So it was with a great deal of anticipation that I recently boarded a nonstop JetBlue flight for New York. It seemed everything was in my favor: With the flight barely half full, I had three seats to myself, and--small miracle--we were not only leaving on time, but were expected to arrive a half-hour ahead of schedule.
And I was prepared. I had purchased one of those nerdy neck pillows and packed a small travel blanket in my carry-on, along with an assortment of elixirs (in the requisite plastic bag) designed to do everything from disinfect one's surroundings to soothe dry skin. I also had a bottle of water so I could hydrate myself in preparation for the long flight ahead.
Just before takeoff, I sprayed the tray table and armrest with the anti-microbial my daughter had assured me would get rid of any airplane nasties waiting to take up residence in my lungs. The passenger across the aisle looked like he was contemplating reporting me to the authorities as a terrorist threat. I just smiled sweetly and let him wonder.
As the plane began its taxi to the nearly deserted tarmac (it was midnight, after all), I took a swig of water and plugged my earphones into my CD player. Not taking any chances on a sleepless flight, I had come prepared with a disc guaranteed to lull me to sleep with melodies such as "Twilight," "Serenity" and "Dreamland."
Either the flight attendant thought I was plugged into the plane's in-flight television system (JetBlue has small screens on the back of every seat) in the armrest, or her years of experience enabled her to sniff out a terrified flyer, so she didn't hassle me about the CD player. (Did I mention flying is only a notch or two below contracting dengue fever on my list of things I'd choose to avoid?)
We were off, and just as I settled in, I was startled by a voice over the intercom welcoming us to JetBlue flight number whatever, assuring us of a smooth flight and providing an estimated time of arrival. With that out of the way, I figured I was good for the duration. But I barely had enough time to snuggle up with my blanket before a flight attendant announced that beverage service was beginning when we reached the cruising altitude.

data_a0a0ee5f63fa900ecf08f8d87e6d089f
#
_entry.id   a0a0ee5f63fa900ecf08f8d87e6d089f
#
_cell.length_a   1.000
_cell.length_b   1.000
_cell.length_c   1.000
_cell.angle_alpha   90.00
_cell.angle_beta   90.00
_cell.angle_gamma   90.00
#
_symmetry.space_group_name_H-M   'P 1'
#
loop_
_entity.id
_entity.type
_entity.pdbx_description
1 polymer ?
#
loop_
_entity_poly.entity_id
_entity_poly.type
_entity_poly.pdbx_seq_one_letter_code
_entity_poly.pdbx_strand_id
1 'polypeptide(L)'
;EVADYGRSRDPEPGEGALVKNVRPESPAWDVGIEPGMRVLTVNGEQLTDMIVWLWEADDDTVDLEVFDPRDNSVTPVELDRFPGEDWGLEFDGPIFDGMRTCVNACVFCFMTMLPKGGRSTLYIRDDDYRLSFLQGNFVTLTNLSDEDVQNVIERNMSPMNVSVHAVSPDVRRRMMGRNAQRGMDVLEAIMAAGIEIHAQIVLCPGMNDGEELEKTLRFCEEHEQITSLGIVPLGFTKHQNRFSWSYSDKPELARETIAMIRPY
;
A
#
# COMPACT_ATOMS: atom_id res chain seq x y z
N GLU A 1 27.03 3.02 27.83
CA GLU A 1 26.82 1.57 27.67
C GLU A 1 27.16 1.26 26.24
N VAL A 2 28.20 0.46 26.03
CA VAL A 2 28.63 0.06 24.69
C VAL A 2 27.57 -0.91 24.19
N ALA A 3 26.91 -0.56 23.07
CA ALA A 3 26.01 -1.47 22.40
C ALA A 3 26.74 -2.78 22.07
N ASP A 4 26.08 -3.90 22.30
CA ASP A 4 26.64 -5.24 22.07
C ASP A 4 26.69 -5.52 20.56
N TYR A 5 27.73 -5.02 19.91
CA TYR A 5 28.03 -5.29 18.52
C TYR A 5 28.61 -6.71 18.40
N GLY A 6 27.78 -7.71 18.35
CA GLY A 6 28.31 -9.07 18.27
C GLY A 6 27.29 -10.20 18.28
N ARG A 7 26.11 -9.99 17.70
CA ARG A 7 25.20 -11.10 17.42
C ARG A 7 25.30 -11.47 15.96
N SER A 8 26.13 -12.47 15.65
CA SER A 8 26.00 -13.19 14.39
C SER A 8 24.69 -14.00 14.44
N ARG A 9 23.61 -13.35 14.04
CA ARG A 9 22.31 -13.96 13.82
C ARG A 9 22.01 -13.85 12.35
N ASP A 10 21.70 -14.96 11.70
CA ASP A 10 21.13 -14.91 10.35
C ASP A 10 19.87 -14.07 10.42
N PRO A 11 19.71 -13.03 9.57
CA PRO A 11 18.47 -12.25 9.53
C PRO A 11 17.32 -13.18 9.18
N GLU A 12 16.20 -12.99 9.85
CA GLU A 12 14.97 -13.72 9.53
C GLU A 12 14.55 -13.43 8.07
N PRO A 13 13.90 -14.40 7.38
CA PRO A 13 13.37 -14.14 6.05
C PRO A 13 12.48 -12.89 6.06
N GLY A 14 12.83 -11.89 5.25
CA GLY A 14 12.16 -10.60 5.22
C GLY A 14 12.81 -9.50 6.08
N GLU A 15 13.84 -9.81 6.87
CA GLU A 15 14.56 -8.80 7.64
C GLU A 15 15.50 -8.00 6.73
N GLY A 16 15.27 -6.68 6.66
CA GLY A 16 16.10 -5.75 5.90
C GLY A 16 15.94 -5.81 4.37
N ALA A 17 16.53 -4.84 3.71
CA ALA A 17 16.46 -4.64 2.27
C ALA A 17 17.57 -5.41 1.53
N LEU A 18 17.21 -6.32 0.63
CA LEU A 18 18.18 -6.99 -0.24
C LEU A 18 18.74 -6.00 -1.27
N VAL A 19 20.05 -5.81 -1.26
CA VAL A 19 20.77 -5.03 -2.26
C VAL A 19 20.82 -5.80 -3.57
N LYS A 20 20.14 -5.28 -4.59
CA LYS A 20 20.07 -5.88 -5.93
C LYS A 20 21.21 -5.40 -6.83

At that point, there seemed little reason to try to grab a few zzzs since the cart rumbling down the aisle was likely to waken me anyway, so I tuned into the Google map on the screen and watched as the plane headed to New Mexico and points east.
I thought sleep would come easily. But every position I tried only brought its own version of discomfort. First, I tried the classic, upright pose, seat reclined, pillow cradling my neck. No go. Each time I opened my eyes, I discovered the plane icon on the screen had moved further east, and I still hadn't gotten any winks.
Next, I rolled up the blanket, placed it on the tray table and attempted the slumped-over-with-head-resting-on-arms position. Before too long, the pain in my neck reminded me people weren't designed to sleep in positions more suitable to the guillotine than snoozing.
Since I had three seats to myself, I scrunched up into a fetal position and pretended I was in a real bed. Trouble is, real beds don't come equipped with the thrum of jet engines. While some people find the sound soporific, I can't stop myself from listening intently for any ominous misfirings resulting in, at best, an emergency landing, and at worst, well, we won't go there.
In a final attempt at sleep, I leaned against the window with my legs angled toward the aisle. It's surprising how cold a plane window can be when the sun isn't beating down on it.
As if my lack of sleep weren't bad enough, by this point, we were over Kansas. I've noticed on all red-eyes that no matter how smooth a flight, as soon as we're over Kansas, the plane takes on the characteristics of a bowl of Jello on a roller coaster. Mercifully, the disturbance didn't last long, and I got back to not sleeping.
By the time I spied the first glimmer of dawn, I knew that once again, I'd be spending at least part of the day the way I always do when I arrive after a red-eye: sound asleep.